By Kakie Urch
University of Kentucky Profs. Al Cross and Mike Farrell hosted a group of Zambian journalists and government officials Tuesday at a visit at the Kentucky statehouse, as part of the African group’s six-day visit to the
Kentucky’s Open Records and Open Meetings Act may serve as a model for one being drafted in Zambia, a longstanding democracy in Southern Africa. The visit featured recognition of the delegation on the floor of the Kentucky Senate by Sen. Julian Carroll (D-Frankfort) who was the state’s governor when the Open Records Act was passed.
The visitors, who ranged from a professor of mass communications at the University of Zambia to a public relations head for the Zambian national television network ZNBC to a lawyer who drafts laws for Zambia’s office of the attorney general, to an editor of one of the national newspapers, were on a visit sponsored by the U.S. State Department in conjunction with the World Affairs Council of Louisville.
Cross, a 25-year veteran Courier-Journal statehouse reporter and a former president of the National Society of Professional Journalists in the U.S., has been active in working with Zambia on Freedom of Information legislation and has visited Zambia twice in this outreach.
The University of Kentucky School of Journalism and Telecommunications, where Cross teaches, has a longstanding relationship with Zambian media houses and organizations, with a group of eight professors who frequently visit both Zambia and Botswana as part of a USAID-funded PEPFAR program that is working to improve print and broadcast communication messages in both countries on the issue of HIV-AIDS.
In the morning, David Thompson Executive of the Kentucky Press Association and John Nelson, former KPA president and current editor of both Winchester Sun and Danville Advocate-Messenger, accompanied the group, with Cross and Farrell, to a meeting at the Attorney General’s office with Amye Bensenhaver, asst. attorney general.
“We talked about how the Open Records Law works and the role of the Attorney General’s office and what the First Amendment Center does to promote public support for open government,” Cross said, in an interview in the gallery of the Kentucky Senate chamber. Prof. Farrell is the director of the Scripps Howard First Amendment Center at the University of Kentucky and a veteran newspaper editor with The Kentucky Post. He has worked with the Attorney General’s office to produce a DVD that helps local officials learn how to comply with Kentucky’s law.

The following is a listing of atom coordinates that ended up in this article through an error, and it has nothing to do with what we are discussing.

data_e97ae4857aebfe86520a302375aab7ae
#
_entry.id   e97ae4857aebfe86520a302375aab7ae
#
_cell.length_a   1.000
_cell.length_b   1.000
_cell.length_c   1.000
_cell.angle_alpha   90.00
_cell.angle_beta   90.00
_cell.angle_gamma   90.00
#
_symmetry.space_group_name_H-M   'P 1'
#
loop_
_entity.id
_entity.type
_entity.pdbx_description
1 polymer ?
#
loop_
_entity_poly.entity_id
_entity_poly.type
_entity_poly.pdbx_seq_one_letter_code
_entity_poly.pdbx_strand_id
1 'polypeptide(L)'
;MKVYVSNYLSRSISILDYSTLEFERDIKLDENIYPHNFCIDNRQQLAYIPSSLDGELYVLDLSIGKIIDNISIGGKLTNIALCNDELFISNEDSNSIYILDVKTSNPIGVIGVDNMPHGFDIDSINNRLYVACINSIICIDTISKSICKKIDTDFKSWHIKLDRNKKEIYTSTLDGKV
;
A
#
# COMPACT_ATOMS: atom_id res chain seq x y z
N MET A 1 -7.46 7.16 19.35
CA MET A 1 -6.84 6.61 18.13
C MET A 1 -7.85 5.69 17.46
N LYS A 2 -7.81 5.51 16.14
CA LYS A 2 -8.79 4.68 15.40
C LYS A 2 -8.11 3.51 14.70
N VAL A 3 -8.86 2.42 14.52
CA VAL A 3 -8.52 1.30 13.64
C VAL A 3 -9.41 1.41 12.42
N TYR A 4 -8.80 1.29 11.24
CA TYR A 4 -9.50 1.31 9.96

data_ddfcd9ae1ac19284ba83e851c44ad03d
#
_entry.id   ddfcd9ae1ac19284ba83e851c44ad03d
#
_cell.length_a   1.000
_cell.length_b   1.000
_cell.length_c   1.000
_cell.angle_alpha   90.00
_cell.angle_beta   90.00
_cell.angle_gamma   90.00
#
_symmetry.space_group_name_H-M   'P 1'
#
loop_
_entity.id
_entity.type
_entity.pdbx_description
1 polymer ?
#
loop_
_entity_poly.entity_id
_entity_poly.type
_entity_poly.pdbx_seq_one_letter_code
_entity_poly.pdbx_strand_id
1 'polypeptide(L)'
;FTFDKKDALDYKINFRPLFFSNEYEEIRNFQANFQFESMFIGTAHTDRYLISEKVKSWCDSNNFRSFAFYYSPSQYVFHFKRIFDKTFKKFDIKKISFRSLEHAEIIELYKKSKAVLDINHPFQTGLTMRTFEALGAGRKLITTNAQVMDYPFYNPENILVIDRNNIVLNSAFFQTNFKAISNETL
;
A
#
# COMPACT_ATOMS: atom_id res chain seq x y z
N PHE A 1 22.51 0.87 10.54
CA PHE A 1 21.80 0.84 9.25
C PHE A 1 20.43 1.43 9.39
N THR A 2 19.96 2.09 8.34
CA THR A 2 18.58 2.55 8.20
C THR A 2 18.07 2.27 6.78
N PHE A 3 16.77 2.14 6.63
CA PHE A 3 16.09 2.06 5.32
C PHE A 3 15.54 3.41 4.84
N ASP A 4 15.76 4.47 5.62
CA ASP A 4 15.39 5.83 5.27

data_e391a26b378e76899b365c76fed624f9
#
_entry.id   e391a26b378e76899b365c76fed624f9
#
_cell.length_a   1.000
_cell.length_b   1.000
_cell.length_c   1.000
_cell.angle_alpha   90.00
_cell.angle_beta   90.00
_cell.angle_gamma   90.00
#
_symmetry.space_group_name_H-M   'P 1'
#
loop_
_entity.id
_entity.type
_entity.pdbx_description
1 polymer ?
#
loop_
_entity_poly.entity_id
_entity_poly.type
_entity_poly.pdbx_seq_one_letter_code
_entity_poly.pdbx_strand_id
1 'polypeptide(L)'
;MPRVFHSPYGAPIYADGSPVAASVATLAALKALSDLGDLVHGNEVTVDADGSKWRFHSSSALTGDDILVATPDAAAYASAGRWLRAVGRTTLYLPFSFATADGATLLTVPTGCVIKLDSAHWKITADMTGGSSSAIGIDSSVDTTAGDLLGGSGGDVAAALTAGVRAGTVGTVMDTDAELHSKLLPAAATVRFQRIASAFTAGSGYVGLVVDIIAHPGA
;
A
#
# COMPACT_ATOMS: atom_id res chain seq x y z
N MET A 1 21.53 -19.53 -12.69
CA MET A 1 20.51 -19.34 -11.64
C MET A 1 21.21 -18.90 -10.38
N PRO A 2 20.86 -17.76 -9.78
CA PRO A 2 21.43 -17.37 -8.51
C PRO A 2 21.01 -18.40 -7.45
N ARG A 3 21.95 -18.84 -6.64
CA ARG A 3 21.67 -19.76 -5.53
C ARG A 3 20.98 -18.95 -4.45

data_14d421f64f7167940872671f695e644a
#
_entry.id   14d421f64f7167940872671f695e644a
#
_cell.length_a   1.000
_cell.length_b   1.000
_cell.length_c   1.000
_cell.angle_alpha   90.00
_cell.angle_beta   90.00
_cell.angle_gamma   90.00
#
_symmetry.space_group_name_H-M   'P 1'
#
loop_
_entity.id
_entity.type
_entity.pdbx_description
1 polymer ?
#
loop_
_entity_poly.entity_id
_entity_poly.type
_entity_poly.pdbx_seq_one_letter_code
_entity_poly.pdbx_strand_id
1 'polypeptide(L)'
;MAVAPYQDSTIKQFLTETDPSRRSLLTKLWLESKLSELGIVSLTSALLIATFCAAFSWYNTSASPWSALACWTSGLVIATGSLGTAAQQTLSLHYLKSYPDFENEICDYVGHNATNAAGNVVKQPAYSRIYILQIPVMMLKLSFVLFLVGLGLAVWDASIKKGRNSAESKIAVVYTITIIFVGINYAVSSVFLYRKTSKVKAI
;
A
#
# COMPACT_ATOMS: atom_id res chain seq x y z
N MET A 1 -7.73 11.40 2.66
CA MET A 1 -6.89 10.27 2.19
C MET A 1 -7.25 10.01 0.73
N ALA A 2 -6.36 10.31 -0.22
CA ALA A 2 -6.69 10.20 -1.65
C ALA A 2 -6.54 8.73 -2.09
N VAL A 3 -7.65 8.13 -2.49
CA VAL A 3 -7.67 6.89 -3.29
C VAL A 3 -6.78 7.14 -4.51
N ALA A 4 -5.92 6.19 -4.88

The Zambians’ visit to Kentucky included meetings on Friday with members of the World Affairs Council of Louisville and with media lawyer Jon Fleischaker, who is the primary author of Kentucky’s state Open Records and Open Meetings Act. On Friday, the group also visited the WLKY studios and with former WHAS-TV journalist Mark Hebert, who used the Open Records Act to reveal the Gov. Paul Patton cell phone scandal. Among the cultural highlights was a visit to Churchill Downs.
“This (trip) is funded by the State Dept because State has an interest in helping pass a Freedom of Information Act in Zambia. On this trip are some of the same people who I met with on that issue in November and December in Lusaka,” Cross said.
During the afternoon of the Monday statehouse visit, the Zambians attended a meeting of the Appropriations and Revenue Committee and a meeting of the committee that adjudicates the state’s Tobacco Settlement funds for agriculture. They were warmly and publicly welcomed by each body.
Then, they went to the Senate, where they met former governor, Sen. Carroll and were photographed behind Senate President David Williams’ podium with him. Once the Senate convened, Sen. Carroll rose to recognize the group of visitors, who stood up from their seats in the gallery and were applauded by the senators. They observed the filing of Senate bills on the last day to file and then went to the House of Representatives, where they were recognized by Rep. Derrick Graham (D-Frankfort).
Zambia, which recently had a change in power after a 20-year dominance by a single party, is committed to drafting and passing a Freedom of Information (or Access To Information) law based on a revision of a 5-year-old proposal. The new deadline for the draft is in April.
“At least one of the members of the delegation is on that task force team of the Information Ministry to do the drafting,” Cross said. Other members of the delegation are engaged in using that law as members of the working print and broadcast press and members of media organizations and educational bodies.
The visitors not only got to experience U.S.-style government in action, but they were also on hand for some U.S.-style severe weather, with Friday’s tornado outbreak and Monday morning’s significant snowfall.
The Zambian visitors were: James Banda, Banking and finance expert; Elizabeth Mweene Chanda, Sr. Lecturer in Mass Communications at University of Zambia; Sheikh Simpembele Chifuwe, Program Manager, Press Freedom Committee, The Post Newspapers; Suzen Daisy Katantamalundu, Director, Home Affairs Research, Planning and Information Department; Morden Mumanga Mayembe, Asst. Director, Research and Information Zambia News and Information Services, Anthony Mukwita, Deputy Managing Editor, Zambia Daily Mail; Belinda Lukaki Musopelo, Parliamentary Counsel, Department of Legislative Drafting and Law Revision, Ministry of Justice; Masuzyo Ndhlovu, Public Relations Officer, Zambia National Broadcasting Corporation, Daniel Challa Sikazwe, Chairperson, Media Institute of Southern Africa (MISA-Zambia).